Since 1979, there’s been little change on what the exterior of Iowa football has looked like. A tough, smart, physical football team that wore you down and did all the little things right, on and off the field.
On the interior, the changes made over the past week is more than many fans would ever think to see in a 40-year time span. Between morale, expression and unity, Iowa football is in a very different place than it was on Thursday, June 4th.
At Friday’s press conference outside the Hansen Football Complex, the word “change” was used again and again and again, but it was used for all the right reasons. Flanked by sophomore safety Kaevon Merriweather, junior running back Ivory Kelly-Martin and senior kicker Keith Duncan, Kirk Ferentz delivered an update on the state of the program.
“We spent Monday in meetings, instead of a workout. The players did most of the talking: it was raw, it was powerful and productive,” Ferentz said. “Everything was on the table, it got somewhat heated and somewhat emotional at times, and I think that’s good.”
The meetings on Monday came after the suspension of strength and conditioning coach Chris Doyle, amid allegations that Doyle made racist and belittling comments to black student-athletes. Ferentz did not give a comment on Doyle in fairness to the ongoing investigation.
Many have called on Ferentz to take blame for what happened in his program, and he did so at Friday’s press conference.
“I’m responsible for anything that happens here, that’s my accountability and that’s my responsibility as head coach,” Ferentz said. “So anything that happens to be a failure lands on my desk.”
Another big topic was the nature of the tweet sent out by Kaevon Merriweather on Monday.
When asked about the nature of the tweet, Merriweather went into further explanation.
“The tweet was about the Iowa community, we wanted to let them know that our team is together as one and we expect our fans to be their with us every step of the way,” Merriweather said.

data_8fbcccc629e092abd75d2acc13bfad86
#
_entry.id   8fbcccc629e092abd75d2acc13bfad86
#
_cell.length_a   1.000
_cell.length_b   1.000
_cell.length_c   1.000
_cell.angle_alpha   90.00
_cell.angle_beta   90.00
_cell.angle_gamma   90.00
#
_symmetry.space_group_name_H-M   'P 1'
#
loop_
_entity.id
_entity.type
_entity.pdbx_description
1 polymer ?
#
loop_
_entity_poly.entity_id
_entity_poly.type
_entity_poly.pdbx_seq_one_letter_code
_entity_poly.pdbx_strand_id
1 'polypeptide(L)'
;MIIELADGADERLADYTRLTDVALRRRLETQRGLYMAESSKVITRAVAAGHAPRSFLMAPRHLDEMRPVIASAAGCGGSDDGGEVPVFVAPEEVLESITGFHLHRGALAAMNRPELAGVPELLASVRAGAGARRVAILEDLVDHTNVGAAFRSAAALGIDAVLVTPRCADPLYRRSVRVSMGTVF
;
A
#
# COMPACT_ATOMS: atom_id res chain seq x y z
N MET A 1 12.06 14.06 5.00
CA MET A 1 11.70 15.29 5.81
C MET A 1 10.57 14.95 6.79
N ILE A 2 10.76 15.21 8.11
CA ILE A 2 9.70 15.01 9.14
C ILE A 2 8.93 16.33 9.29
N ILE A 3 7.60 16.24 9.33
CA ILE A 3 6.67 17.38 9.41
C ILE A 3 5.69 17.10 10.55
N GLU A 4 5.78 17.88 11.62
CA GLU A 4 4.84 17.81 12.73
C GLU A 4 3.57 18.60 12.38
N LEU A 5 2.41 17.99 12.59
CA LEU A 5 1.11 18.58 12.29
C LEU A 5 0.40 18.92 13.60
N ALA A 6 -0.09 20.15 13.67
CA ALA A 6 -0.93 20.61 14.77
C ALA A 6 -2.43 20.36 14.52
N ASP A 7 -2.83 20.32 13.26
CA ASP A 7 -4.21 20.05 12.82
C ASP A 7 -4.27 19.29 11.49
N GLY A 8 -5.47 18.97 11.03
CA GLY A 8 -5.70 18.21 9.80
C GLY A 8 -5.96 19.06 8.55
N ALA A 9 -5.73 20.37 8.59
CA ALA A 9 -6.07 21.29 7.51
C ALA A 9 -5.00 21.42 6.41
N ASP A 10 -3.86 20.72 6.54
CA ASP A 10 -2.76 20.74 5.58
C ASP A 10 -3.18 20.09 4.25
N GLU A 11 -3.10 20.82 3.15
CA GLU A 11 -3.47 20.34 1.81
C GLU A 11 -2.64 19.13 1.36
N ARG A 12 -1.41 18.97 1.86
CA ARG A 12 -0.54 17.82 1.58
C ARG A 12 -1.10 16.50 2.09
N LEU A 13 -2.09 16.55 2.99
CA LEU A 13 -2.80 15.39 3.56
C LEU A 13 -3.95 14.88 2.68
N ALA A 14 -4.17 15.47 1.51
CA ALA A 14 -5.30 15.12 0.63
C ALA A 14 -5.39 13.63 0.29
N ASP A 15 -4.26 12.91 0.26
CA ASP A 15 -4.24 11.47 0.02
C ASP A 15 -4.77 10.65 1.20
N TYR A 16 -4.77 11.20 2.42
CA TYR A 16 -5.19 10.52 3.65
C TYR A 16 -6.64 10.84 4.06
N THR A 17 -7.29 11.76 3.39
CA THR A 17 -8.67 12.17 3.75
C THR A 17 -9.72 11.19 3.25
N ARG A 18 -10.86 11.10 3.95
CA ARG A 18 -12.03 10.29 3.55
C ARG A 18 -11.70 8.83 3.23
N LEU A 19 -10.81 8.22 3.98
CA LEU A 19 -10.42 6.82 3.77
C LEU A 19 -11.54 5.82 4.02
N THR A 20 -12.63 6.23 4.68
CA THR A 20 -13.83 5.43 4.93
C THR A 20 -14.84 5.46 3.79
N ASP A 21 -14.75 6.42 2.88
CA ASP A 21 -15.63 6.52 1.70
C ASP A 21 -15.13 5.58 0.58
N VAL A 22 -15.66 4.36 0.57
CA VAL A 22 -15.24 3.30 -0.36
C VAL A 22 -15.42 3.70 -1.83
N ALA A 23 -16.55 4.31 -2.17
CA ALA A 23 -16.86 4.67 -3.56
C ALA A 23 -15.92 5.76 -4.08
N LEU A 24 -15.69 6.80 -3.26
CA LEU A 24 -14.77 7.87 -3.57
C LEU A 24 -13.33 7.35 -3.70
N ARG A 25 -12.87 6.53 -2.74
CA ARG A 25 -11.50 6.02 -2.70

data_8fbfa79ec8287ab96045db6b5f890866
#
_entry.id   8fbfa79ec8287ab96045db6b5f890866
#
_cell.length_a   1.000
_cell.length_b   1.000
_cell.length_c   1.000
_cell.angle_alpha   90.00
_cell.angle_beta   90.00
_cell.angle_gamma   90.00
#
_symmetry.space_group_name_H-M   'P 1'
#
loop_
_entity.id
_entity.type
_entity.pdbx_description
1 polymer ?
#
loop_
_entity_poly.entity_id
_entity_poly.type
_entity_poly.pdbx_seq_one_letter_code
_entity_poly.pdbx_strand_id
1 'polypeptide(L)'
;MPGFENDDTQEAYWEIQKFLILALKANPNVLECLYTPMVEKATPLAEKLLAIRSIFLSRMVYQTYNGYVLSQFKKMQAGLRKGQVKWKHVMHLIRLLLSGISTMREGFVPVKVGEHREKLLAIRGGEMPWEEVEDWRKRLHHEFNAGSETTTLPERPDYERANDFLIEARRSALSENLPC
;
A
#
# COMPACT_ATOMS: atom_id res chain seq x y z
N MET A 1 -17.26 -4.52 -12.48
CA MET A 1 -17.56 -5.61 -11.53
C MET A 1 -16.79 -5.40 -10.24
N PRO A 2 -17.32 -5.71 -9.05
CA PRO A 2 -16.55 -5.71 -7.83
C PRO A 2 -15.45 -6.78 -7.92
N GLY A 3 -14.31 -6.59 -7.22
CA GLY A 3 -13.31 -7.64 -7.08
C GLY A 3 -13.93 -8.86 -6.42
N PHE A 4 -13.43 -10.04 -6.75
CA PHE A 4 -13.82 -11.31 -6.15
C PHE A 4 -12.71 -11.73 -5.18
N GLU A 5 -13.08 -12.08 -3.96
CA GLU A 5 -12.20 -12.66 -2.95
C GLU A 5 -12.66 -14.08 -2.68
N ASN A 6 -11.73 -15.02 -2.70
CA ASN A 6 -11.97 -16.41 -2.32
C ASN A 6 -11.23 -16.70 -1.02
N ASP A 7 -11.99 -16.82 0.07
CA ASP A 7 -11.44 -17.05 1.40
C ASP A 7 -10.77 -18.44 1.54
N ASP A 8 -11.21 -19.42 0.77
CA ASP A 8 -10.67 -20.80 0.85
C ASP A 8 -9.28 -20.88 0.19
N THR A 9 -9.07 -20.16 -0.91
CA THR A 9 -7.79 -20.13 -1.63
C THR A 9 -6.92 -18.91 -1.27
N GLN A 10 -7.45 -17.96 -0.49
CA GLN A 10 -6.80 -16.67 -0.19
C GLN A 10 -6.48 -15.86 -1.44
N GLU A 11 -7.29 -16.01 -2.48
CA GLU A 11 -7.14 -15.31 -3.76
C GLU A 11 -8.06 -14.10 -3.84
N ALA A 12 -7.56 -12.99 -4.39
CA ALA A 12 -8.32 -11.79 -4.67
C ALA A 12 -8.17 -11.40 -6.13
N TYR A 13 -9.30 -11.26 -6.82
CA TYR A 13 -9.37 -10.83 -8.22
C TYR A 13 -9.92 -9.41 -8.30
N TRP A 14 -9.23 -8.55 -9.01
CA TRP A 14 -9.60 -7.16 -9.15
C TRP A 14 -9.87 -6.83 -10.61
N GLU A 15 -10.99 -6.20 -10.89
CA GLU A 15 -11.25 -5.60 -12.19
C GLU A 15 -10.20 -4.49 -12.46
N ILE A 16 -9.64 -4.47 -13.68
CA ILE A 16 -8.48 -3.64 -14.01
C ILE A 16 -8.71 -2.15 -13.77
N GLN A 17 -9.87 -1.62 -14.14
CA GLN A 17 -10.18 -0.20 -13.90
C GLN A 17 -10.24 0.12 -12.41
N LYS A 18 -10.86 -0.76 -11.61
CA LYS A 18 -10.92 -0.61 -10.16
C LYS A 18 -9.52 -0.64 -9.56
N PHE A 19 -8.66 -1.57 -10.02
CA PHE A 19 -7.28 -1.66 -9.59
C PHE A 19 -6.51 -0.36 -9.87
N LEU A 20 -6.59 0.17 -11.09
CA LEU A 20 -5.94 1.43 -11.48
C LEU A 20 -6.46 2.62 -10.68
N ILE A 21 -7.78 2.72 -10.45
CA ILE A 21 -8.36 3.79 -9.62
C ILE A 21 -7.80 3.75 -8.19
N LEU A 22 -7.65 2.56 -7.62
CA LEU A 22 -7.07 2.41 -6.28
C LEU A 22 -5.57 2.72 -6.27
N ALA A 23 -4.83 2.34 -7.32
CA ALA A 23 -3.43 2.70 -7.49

The tweet did result in some backlash as it appeared Merriweather indicated that the team would be kneeling for the national anthem this fall in solidarity with the Black Lives Matter movement.
While Merriweather clarified that the team had not made a decision on that matter, Kirk Ferentz said that the idea was not “hypothetical” and that while the team had not officially decided on it, it looks very like that the team will kneel for the national anthem this fall.
As for senior kicker Keith Duncan, as optimistic as he was about the future, he stated that not all of the blame was on the coaches for what had happened in the Iowa program.
“I would take complete blame as players, because a majority of the people in the building are players,” Duncan said. “We need to speak up more, if we see something, I would never put all the blame on Coach Ferentz, he is not able to see all these things, we see everything.”
While Duncan did take some of the blame as a leader, he stated that the unity of the team never wavered.
“I think the unity was always there, I think it was the communication was something that we could improve on,” Duncan said. “We’re a very tight group: players, coaches, it’s a family, it really is. I’m very excited to be on the team, we’re all excited to push forward and see what we can do.”
One of the many allegations made against the atmosphere in the Iowa program was that black student athletes felt like they were “walking on eggshells” whenever they were in the facility, junior running back Ivory Kelly-Martin went further in detail.
“Yes, it felt like that, it was an atmosphere where you did have to look out and watch your back and just had to be on your toes at times,” Kelly-Martin said. “But throughout this week there have been so many conversations had about change and these last couple days in the weight room and on the field, we can see a clear difference between how it is now and how it was before.”
The college football world has kept a keen eye on what’s happened in Iowa City over the last seven days, ideas split among those across the country whether this is something Kirk Ferentz should lose his job over. But, in a conversation with a new player, Ferentz stated that thought is not what’s in his player’s heads.
“I was talking to one of our new players this week, told him it was certainly a tough time to join the program coming in,” Ferentz said. “I was encouraged by his response, he said ‘Coach, I’m excited to be here, and we have a chance to set the bar for college football.'”
The word “change” has never had a bigger meaning for Iowa football than it does right now.